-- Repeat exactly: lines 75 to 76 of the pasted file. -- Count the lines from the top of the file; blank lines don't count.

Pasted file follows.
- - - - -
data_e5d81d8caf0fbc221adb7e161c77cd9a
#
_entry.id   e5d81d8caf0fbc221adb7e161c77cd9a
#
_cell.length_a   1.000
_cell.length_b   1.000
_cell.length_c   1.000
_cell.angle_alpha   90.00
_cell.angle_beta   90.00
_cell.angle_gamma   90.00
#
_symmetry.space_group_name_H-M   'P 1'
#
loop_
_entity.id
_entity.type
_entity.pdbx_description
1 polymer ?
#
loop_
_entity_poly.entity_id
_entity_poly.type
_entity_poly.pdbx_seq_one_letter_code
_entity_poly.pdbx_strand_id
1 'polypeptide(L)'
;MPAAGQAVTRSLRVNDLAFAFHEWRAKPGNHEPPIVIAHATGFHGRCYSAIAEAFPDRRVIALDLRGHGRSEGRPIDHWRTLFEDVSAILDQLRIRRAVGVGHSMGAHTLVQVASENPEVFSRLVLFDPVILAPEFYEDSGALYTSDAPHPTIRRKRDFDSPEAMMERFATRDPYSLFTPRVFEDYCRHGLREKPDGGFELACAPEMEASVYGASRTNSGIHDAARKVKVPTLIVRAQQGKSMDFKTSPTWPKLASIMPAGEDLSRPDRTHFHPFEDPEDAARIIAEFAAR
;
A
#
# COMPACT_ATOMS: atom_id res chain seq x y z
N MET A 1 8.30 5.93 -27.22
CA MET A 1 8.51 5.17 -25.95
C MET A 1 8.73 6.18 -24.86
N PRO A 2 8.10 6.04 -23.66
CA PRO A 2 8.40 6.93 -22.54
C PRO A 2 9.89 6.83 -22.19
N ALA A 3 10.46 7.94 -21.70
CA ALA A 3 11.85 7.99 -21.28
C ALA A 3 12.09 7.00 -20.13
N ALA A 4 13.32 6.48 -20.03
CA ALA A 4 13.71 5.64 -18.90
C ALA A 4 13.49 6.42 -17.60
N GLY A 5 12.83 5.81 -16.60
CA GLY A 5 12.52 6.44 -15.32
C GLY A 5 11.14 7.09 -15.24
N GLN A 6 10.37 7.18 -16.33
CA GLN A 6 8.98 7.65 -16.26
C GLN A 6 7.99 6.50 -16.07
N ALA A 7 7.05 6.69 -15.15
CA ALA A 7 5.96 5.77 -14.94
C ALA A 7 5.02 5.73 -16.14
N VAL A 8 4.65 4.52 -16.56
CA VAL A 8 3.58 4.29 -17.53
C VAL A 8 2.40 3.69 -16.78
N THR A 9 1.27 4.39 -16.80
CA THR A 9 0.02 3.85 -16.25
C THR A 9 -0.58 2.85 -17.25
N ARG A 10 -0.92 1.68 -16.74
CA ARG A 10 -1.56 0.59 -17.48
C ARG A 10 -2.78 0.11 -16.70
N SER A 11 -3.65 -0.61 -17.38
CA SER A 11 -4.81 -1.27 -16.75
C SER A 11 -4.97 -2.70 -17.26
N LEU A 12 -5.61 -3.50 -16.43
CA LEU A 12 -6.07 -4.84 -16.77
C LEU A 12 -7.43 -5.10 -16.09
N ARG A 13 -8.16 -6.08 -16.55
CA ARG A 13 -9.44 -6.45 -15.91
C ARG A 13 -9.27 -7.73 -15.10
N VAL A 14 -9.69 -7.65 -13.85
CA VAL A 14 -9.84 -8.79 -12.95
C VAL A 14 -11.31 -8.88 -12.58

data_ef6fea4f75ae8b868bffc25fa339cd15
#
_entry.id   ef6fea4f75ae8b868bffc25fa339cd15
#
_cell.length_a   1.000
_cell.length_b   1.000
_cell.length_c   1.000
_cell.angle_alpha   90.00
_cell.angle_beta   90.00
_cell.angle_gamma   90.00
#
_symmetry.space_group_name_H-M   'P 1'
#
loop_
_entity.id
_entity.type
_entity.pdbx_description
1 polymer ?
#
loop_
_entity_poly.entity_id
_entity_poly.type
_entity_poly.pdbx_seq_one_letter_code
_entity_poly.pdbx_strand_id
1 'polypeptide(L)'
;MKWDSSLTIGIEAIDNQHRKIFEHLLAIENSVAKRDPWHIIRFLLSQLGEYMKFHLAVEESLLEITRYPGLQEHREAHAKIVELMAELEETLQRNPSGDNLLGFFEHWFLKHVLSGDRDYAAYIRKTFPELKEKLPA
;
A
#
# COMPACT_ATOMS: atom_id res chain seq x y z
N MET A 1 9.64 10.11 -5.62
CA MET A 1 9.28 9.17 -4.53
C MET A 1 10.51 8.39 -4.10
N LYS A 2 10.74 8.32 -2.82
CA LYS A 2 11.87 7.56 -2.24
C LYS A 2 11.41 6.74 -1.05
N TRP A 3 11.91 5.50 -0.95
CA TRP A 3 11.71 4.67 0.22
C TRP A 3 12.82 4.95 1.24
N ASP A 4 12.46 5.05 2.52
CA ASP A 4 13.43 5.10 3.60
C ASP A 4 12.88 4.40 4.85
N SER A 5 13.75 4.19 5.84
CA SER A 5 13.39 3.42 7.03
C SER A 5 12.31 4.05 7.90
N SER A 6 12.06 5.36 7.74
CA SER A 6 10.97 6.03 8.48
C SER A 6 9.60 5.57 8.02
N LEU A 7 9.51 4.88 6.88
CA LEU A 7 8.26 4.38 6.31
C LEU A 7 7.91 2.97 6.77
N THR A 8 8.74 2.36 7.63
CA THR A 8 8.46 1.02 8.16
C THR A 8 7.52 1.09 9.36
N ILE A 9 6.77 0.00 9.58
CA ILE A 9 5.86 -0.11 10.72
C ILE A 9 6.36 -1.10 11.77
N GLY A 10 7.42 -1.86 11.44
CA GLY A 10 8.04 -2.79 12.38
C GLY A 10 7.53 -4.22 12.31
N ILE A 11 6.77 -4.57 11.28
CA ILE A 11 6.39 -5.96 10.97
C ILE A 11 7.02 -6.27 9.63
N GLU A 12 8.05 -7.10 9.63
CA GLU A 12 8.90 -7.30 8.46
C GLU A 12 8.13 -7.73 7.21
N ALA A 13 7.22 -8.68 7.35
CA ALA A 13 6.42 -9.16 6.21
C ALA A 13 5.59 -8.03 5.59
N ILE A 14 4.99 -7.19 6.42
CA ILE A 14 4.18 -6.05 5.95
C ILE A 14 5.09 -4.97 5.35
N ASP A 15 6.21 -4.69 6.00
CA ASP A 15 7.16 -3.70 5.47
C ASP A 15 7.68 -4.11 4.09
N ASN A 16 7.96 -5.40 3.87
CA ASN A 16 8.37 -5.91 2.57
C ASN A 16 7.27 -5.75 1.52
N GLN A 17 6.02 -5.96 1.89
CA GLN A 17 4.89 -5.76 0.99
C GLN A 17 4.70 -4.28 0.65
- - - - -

_entry.id   ef6fea4f75ae8b868bffc25fa339cd15
#